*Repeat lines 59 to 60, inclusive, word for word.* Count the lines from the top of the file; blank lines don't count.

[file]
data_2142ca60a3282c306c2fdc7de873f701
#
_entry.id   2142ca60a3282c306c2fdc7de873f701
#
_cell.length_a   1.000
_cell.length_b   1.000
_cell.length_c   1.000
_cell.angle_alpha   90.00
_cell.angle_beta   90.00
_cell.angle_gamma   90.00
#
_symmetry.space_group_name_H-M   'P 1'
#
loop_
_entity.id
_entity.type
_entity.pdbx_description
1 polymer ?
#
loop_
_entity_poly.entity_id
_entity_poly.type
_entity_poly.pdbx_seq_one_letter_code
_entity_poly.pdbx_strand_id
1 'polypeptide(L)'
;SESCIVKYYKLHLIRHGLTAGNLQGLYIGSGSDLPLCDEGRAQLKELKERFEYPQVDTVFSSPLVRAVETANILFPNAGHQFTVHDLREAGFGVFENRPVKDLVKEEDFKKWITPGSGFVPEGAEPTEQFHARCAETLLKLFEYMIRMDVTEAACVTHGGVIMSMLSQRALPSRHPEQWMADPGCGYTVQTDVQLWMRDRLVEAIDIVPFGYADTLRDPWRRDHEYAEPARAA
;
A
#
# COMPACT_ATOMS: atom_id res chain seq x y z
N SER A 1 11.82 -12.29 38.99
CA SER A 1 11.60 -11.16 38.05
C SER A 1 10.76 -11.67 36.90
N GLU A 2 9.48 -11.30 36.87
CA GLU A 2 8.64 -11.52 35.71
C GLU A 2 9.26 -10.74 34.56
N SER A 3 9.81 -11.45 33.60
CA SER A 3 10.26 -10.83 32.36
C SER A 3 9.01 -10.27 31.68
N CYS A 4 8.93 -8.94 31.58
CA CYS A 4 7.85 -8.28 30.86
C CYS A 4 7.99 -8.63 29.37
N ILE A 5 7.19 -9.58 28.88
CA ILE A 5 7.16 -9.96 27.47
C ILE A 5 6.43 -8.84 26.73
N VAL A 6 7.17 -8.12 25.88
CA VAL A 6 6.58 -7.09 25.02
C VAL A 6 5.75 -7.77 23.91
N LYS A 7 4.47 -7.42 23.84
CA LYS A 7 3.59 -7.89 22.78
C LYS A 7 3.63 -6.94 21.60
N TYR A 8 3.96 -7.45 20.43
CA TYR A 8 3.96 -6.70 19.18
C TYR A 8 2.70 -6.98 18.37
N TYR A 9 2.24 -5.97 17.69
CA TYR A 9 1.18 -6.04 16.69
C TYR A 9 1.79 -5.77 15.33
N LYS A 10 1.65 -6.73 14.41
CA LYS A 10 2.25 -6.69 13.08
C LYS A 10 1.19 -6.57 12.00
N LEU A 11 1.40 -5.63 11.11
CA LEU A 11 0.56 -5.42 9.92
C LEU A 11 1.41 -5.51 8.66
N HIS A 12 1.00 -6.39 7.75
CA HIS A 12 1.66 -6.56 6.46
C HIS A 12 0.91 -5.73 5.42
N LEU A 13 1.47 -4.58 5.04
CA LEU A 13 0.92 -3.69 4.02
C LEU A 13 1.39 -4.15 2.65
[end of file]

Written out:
CA LYS A 10 2.25 -6.69 13.08
C LYS A 10 1.19 -6.57 12.00